With Brexit trade deal negotiations still unresolved at the time of writing, and COVID-19 an ever-present danger, the outlook for the new car market in 2021 looks gloomy. The prospect of an import tariff on new cars coming from the European Union, could have a severe impact on sales rate. Enhanced Customs processes and other red tape will also hamper stock availability. Stock issues could be exacerbated should European manufacturers lower their UK sales expectations and reduce the production of right-hand-drive cars.
The challenges for the new car market do not end there, with the prospect of further lockdowns a possibility as COVID-19 continues to make its presence felt. There is hope on the horizon now that a vaccine is beginning to be rolled-out, however, it will take several months to administer. Consumer confidence has taken a knock this year and the threat of more redundancies could also negatively impact new car sales.
On a more positive note, regardless of the outcome of free-trade talks and the fight against COVID-19, Glass’s expects registrations in 2021 to be higher than this year, now that dealers have developed ‘click and collect’ and other delivery strategies. During the latest lockdown, in November, registrations fell by 27.4% compared to last year, which whilst severe, was a vast improvement on the 97.3% and 89% drops in April and May during Lockdown-1.
The outlook for the used car market is not gloomy at all. In fact, Glass’s is reasonably optimistic that 2021 will be strong. This year has not been without its challenges but the used car market has proven to be very resilient, helped by the British public’s desire to change their cars, no matter what, so a level of demand remains throughout the toughest of times.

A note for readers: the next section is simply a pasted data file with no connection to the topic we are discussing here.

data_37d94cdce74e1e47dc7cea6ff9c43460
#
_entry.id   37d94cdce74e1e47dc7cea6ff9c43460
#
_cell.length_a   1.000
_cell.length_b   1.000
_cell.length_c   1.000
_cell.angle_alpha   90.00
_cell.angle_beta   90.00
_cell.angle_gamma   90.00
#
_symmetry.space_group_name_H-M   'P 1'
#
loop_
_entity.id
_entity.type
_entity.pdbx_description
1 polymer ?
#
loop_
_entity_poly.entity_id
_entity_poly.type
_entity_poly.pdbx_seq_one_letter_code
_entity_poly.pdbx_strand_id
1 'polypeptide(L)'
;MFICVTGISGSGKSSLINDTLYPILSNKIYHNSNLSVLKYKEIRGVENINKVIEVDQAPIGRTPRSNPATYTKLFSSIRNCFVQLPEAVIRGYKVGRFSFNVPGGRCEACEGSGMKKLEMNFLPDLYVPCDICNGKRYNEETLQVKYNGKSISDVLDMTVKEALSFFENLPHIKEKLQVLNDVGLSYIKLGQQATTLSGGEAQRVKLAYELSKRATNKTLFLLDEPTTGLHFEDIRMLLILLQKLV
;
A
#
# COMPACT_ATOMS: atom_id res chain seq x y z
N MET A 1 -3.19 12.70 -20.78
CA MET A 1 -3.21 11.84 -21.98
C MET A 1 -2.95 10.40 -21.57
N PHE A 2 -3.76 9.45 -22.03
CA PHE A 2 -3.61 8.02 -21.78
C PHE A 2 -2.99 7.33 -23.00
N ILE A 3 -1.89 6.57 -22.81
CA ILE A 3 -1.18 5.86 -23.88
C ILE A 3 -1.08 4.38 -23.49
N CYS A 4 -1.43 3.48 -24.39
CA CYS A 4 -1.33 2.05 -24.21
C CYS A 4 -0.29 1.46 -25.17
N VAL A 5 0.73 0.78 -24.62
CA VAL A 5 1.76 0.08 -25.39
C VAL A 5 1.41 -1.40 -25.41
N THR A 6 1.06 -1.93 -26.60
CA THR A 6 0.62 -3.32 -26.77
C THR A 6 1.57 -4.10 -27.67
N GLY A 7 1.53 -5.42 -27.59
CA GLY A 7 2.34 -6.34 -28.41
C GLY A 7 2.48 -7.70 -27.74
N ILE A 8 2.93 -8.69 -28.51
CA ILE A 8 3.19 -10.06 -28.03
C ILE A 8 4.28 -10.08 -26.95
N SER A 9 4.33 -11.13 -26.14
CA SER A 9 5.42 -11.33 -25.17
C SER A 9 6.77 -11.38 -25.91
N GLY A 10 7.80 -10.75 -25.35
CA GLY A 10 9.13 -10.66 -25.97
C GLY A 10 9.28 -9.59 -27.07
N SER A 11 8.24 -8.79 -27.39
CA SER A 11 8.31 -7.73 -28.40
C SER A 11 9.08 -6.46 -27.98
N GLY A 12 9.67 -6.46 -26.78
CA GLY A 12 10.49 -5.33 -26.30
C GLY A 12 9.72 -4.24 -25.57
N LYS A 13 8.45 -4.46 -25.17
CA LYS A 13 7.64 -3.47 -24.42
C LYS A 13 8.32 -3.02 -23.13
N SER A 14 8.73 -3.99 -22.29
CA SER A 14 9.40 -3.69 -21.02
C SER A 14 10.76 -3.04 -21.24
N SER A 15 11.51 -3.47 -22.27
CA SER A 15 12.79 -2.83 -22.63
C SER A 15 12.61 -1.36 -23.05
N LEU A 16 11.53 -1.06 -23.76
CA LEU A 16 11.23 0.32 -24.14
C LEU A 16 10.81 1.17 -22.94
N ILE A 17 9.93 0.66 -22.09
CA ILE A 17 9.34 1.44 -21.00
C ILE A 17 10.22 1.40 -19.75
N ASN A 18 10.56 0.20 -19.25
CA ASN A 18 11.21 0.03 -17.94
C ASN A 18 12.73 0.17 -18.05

Add to that the prospect of new car price increases coupled to the potential for new car supply constraints and used car demand could rise further, further underpinning residual values. Glass’s expects the used car supply and demand dynamic to be reasonably balanced. There is the prospect that a volume of lease cars that were previously extended will come back into the market next year, which could put extra pressure on remarketing channels, however fresh extensions caused by new car supply issues and economic uncertainty will likely balance that. Consequently, Glass’s expects no crash in used car values in 2021.